Louise McAloon, Solicitor, Employment considers the implications of sectarian behavior in the workplace and failing to ensure a neutral working environment
£9,900 Compensation award for sectarian behaviour in the workplace and failure to ensure a neutral working environment
In a recent decision of the Fair Employment Tribunal in the case of Shane O’Hare v South Eastern Health and Social Care Trust (Case Refs: 113/13FET, 2097/13) the Claimant, who was employed as a specialist nurse at Dundonald Hospital, was awarded £9,900 in compensation on the basis that he had suffered unlawful discrimination on the grounds of his religious belief.
Mr O’Hare’s complained that he had been subjected to a “pattern of adverse treatment” between 2010 and 2013 and that the reason for this treatment was his religion.The Claimant was a Roman Catholic and the other members of the Claimant’s team were Protestant. The Tribunal found that there were a number of incidents which amounted to acts of discrimination, and highlighted the following as being particularly serious:
An investigation was carried out into this matter, however, the Tribunal considered that it was simply “perfunctory” given that the Investigating Officer did not actually request to see the sheet with the flag drawing on it.The Tribunal further held that Mrs Magee did not seem to realise “that a drawing of a Union flag on an official form in a team compromising three members of one community and one member of the other, could have caused offence.”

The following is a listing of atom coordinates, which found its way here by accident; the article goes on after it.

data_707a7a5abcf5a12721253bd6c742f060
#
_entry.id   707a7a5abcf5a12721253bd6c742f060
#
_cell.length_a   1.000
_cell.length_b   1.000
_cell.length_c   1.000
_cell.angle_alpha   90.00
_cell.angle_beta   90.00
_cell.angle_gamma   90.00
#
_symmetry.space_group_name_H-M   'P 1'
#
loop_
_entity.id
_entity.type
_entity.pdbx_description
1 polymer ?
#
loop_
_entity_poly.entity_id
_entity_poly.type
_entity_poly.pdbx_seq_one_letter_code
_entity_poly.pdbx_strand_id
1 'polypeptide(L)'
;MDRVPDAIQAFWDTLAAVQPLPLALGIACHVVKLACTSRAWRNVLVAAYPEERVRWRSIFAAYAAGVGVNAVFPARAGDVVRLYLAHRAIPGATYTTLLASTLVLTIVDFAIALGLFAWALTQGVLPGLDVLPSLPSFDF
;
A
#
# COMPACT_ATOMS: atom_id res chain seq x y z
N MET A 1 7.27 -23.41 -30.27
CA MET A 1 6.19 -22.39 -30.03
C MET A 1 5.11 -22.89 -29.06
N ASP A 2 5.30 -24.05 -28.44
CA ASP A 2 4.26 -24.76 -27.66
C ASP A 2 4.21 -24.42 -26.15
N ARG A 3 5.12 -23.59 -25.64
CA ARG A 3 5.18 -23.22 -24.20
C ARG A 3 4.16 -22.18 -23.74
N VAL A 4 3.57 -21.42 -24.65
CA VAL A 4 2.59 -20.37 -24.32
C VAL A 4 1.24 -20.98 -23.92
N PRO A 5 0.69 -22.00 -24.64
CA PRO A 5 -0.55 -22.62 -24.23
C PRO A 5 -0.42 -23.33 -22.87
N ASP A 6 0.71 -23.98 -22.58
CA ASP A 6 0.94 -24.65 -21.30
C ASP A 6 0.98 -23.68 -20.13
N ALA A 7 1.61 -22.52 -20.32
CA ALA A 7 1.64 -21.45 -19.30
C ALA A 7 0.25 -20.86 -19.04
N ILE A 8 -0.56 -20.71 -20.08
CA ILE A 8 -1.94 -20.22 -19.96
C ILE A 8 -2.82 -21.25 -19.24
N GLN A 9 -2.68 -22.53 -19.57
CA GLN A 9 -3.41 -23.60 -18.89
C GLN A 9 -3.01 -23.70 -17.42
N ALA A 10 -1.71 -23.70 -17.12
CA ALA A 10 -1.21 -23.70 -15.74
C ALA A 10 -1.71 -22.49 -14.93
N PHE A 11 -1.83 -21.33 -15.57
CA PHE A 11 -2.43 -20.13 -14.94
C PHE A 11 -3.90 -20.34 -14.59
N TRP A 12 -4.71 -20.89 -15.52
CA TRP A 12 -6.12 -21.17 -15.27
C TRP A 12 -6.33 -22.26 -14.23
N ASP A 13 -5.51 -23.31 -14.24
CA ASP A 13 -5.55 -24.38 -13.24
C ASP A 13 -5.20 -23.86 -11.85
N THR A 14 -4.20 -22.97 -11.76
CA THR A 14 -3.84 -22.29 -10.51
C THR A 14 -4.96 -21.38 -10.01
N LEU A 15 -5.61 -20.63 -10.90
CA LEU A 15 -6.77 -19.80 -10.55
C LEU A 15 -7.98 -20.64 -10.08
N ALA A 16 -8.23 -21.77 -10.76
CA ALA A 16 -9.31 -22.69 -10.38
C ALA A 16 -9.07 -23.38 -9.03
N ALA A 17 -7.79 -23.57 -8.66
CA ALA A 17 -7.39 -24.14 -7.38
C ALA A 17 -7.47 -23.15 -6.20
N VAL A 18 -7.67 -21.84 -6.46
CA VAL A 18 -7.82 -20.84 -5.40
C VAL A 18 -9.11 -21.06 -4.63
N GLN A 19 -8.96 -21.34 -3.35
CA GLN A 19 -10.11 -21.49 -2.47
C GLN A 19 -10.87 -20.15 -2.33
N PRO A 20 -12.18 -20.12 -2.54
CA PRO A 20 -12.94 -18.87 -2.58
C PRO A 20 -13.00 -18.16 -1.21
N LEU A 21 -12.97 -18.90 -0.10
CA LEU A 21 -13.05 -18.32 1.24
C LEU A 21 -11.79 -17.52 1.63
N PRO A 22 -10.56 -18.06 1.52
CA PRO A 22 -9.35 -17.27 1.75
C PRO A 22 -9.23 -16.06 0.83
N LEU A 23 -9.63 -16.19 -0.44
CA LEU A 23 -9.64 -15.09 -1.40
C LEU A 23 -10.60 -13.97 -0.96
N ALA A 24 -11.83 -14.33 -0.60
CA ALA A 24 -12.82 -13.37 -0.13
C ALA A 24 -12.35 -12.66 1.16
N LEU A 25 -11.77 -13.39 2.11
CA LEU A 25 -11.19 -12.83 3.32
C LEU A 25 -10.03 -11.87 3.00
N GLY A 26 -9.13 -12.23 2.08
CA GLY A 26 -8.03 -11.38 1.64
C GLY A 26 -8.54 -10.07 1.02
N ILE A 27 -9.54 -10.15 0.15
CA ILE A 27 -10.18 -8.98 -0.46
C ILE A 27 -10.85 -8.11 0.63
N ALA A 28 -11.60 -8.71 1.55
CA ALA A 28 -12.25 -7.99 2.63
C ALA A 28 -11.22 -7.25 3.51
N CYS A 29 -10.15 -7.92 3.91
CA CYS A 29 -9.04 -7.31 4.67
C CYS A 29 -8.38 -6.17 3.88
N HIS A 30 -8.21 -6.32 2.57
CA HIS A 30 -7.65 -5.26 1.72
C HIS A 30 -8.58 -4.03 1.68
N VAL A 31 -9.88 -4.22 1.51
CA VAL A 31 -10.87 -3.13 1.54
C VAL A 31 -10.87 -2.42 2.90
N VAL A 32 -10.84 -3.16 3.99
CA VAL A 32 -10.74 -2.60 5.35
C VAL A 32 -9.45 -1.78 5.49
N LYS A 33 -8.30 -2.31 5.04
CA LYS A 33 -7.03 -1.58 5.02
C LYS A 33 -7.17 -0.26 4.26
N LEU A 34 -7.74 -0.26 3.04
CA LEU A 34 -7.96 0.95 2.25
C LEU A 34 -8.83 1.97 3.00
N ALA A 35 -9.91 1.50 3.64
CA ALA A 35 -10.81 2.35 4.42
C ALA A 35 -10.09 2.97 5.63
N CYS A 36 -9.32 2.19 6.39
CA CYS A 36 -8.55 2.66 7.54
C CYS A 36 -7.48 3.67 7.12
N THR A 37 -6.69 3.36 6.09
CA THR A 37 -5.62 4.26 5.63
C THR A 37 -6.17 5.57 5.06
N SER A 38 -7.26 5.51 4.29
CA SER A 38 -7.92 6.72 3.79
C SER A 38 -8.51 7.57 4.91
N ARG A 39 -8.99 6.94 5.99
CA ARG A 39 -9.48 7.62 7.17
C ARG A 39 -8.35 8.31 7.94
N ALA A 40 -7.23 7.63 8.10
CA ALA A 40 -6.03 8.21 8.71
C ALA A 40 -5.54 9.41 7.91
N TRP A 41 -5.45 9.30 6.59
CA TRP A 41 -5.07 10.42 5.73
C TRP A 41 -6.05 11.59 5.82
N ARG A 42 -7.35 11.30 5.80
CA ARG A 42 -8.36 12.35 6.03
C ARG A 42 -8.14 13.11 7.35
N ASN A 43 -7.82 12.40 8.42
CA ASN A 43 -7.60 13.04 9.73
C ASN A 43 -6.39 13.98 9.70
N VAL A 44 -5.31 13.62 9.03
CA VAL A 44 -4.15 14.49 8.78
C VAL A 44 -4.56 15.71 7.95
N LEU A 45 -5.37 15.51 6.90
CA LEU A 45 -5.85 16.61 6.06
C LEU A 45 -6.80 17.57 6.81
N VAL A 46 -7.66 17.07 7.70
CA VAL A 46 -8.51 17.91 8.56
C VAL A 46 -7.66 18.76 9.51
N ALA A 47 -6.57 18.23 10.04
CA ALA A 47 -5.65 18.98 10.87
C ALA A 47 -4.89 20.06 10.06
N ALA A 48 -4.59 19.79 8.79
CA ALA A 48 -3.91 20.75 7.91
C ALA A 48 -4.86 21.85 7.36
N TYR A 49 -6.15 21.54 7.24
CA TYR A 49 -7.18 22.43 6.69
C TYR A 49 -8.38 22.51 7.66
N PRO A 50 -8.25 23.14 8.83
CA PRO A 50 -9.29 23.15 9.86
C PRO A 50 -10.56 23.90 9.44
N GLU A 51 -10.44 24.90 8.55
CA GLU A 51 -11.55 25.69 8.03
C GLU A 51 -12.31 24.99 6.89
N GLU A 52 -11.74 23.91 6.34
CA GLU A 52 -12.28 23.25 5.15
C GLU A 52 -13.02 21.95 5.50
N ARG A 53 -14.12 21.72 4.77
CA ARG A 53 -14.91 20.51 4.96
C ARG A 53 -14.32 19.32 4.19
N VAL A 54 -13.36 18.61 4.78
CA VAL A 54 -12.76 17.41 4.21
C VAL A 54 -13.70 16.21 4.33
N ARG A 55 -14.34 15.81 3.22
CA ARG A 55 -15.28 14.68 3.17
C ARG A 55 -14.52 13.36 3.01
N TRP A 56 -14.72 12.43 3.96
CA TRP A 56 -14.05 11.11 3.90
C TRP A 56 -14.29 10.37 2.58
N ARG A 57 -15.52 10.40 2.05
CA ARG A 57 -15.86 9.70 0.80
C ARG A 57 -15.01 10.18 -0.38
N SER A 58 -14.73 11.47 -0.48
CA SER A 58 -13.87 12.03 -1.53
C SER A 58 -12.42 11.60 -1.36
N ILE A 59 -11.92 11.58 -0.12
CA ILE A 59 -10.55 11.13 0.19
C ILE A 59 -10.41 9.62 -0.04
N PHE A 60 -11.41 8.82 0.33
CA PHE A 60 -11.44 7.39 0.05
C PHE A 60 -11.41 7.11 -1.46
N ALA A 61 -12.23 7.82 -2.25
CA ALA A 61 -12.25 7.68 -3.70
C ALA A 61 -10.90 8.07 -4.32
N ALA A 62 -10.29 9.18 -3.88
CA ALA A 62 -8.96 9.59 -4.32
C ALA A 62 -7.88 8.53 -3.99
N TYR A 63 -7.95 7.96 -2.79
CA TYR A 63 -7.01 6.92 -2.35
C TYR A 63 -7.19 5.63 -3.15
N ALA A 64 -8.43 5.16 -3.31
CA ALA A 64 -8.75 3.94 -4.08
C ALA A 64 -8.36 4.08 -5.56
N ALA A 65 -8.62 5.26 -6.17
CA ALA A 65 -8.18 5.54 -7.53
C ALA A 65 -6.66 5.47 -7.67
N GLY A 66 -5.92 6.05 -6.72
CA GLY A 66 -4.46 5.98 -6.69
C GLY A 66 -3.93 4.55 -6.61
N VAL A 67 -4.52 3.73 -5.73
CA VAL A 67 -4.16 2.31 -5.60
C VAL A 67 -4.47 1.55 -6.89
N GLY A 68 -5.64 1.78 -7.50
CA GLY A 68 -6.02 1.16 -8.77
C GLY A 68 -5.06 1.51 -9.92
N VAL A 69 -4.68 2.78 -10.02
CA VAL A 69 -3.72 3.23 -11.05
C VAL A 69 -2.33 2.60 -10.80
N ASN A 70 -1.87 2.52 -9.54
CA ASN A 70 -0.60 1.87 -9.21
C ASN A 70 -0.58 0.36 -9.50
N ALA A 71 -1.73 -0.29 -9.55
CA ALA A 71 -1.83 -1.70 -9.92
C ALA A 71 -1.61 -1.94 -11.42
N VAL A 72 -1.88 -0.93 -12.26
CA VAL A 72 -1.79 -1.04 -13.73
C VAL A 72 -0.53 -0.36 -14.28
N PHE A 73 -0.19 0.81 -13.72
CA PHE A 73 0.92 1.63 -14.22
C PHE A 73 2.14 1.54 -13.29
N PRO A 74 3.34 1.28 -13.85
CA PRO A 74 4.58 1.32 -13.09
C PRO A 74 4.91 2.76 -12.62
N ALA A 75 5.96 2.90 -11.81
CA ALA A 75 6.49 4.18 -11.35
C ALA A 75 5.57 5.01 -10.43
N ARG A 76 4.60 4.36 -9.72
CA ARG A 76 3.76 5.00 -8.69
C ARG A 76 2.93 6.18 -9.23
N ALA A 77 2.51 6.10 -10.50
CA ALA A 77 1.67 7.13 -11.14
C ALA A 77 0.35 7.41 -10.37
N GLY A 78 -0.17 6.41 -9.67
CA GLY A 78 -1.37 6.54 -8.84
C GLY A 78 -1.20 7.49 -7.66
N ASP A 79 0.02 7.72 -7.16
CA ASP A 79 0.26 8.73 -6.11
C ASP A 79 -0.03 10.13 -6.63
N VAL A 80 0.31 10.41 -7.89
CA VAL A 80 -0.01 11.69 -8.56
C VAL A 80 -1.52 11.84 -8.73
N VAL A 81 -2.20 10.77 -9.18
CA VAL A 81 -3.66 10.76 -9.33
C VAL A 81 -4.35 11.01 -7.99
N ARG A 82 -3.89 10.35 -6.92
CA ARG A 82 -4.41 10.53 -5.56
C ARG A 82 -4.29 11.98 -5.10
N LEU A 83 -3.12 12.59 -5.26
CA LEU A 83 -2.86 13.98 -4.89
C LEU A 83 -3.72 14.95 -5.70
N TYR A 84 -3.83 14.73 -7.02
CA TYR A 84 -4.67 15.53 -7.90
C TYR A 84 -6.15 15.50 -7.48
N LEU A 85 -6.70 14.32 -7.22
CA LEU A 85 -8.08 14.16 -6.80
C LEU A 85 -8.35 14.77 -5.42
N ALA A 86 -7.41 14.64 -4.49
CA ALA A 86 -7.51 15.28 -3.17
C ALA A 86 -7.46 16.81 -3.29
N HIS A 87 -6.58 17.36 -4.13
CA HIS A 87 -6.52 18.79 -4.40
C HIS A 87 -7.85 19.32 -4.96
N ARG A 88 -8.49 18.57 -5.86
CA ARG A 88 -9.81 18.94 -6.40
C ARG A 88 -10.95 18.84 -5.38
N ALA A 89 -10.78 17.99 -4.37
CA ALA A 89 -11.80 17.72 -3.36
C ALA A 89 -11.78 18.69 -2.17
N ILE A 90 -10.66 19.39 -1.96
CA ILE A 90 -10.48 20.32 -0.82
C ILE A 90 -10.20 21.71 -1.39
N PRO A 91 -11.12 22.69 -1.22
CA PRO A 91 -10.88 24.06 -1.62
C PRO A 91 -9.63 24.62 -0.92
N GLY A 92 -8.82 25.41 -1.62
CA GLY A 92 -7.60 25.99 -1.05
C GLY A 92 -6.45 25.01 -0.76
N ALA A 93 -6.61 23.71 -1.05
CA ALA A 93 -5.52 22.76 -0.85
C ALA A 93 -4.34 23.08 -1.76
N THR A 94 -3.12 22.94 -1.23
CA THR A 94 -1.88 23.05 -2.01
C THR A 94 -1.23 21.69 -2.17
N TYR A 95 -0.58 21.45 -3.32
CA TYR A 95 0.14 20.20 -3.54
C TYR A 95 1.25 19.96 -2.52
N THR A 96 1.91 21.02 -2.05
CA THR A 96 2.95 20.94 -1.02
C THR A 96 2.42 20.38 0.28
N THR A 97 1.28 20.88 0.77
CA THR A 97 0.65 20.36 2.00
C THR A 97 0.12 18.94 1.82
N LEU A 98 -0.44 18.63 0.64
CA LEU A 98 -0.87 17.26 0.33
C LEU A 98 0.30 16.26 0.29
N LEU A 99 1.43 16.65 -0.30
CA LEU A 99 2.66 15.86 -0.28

In summary, the Tribunal found that the Respondent had “failed to act proactively”; that there was “a culture of tolerance of sectarian behaviour in the workplace” and that the Respondent “failed to ensure that the concept of a neutral working environment was embedded in the workforce which meant that the claimant suffered sectarian harassment from 2010 onwards”.
This case demonstrates the importance of ensuring a neutral working environment for all employees and highlights that a Tribunal will expect Senior Management to have taken steps to actively encourage and maintain such an environment.Employers should also remember that they may ultimately be vicariously liable for the actions of all their staff, whether or not they know about them, unless it can be shown that all such steps as were reasonable were taken to prevent their employees from carrying out these acts.In the above case the employer was not able to demonstrate this to the Tribunal’s satisfaction.
Effective and preventative equality training for management and staff is critical to an employer’s ability to robustly defend discrimination claims., dignity at work issues and how to conduct grievance and disciplinary procedures in the workplace.
Louise McAloon is a Partner in Worthingtons Solicitors Belfast, specialising in employment law and who provides in house training for employers in relation to equal opportunities